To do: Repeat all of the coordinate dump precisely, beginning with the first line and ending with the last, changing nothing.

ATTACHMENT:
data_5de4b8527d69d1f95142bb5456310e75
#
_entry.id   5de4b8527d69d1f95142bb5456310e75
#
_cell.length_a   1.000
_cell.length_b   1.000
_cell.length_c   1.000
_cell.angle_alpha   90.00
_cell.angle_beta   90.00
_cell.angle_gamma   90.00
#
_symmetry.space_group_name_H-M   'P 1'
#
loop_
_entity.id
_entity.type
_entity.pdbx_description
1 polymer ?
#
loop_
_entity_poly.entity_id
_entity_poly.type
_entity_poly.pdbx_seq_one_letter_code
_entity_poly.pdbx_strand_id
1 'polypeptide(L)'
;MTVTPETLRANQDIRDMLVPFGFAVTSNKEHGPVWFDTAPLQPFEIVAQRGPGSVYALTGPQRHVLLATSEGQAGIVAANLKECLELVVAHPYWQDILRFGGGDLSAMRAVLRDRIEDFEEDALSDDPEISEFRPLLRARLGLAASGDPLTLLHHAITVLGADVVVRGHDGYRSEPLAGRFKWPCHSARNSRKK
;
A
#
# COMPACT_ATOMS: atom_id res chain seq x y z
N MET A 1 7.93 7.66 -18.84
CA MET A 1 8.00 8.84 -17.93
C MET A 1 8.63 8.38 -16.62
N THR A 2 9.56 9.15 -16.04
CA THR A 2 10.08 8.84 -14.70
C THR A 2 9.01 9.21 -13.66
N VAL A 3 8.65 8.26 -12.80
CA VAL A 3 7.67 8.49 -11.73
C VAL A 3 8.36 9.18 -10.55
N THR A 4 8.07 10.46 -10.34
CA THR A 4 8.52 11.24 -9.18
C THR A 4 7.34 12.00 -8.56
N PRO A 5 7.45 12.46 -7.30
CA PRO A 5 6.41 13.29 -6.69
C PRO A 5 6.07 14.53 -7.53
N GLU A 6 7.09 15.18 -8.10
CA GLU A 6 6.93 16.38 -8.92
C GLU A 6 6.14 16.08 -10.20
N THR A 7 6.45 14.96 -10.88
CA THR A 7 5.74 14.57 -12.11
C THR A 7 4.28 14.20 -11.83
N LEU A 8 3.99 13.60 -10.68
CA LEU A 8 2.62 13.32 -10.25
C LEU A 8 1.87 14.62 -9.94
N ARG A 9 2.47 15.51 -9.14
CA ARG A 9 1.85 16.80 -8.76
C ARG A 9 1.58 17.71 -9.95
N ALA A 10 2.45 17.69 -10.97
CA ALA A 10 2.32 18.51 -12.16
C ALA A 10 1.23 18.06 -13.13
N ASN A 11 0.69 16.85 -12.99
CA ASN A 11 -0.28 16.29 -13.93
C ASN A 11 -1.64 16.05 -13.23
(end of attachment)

data_5de4b8527d69d1f95142bb5456310e75
#
_entry.id   5de4b8527d69d1f95142bb5456310e75
#
_cell.length_a   1.000
_cell.length_b   1.000
_cell.length_c   1.000
_cell.angle_alpha   90.00
_cell.angle_beta   90.00
_cell.angle_gamma   90.00
#
_symmetry.space_group_name_H-M   'P 1'
#
loop_
_entity.id
_entity.type
_entity.pdbx_description
1 polymer ?
#
loop_
_entity_poly.entity_id
_entity_poly.type
_entity_poly.pdbx_seq_one_letter_code
_entity_poly.pdbx_strand_id
1 'polypeptide(L)'
;MTVTPETLRANQDIRDMLVPFGFAVTSNKEHGPVWFDTAPLQPFEIVAQRGPGSVYALTGPQRHVLLATSEGQAGIVAANLKECLELVVAHPYWQDILRFGGGDLSAMRAVLRDRIEDFEEDALSDDPEISEFRPLLRARLGLAASGDPLTLLHHAITVLGADVVVRGHDGYRSEPLAGRFKWPCHSARNSRKK
;
A
#
# COMPACT_ATOMS: atom_id res chain seq x y z
N MET A 1 7.93 7.66 -18.84
CA MET A 1 8.00 8.84 -17.93
C MET A 1 8.63 8.38 -16.62
N THR A 2 9.56 9.15 -16.04
CA THR A 2 10.08 8.84 -14.70
C THR A 2 9.01 9.21 -13.66
N VAL A 3 8.65 8.26 -12.80
CA VAL A 3 7.67 8.49 -11.73
C VAL A 3 8.36 9.18 -10.55
N THR A 4 8.07 10.46 -10.34
CA THR A 4 8.52 11.24 -9.18
C THR A 4 7.34 12.00 -8.56
N PRO A 5 7.45 12.46 -7.30
CA PRO A 5 6.41 13.29 -6.69
C PRO A 5 6.07 14.53 -7.53
N GLU A 6 7.09 15.18 -8.10
CA GLU A 6 6.93 16.38 -8.92
C GLU A 6 6.14 16.08 -10.20
N THR A 7 6.45 14.96 -10.88
CA THR A 7 5.74 14.57 -12.11
C THR A 7 4.28 14.20 -11.83
N LEU A 8 3.99 13.60 -10.68
CA LEU A 8 2.62 13.32 -10.25
C LEU A 8 1.87 14.62 -9.94
N ARG A 9 2.47 15.51 -9.14
CA ARG A 9 1.85 16.80 -8.76
C ARG A 9 1.58 17.71 -9.95
N ALA A 10 2.45 17.69 -10.97
CA ALA A 10 2.32 18.51 -12.16
C ALA A 10 1.23 18.06 -13.13
N ASN A 11 0.69 16.85 -12.99
CA ASN A 11 -0.28 16.29 -13.93
C ASN A 11 -1.64 16.05 -13.23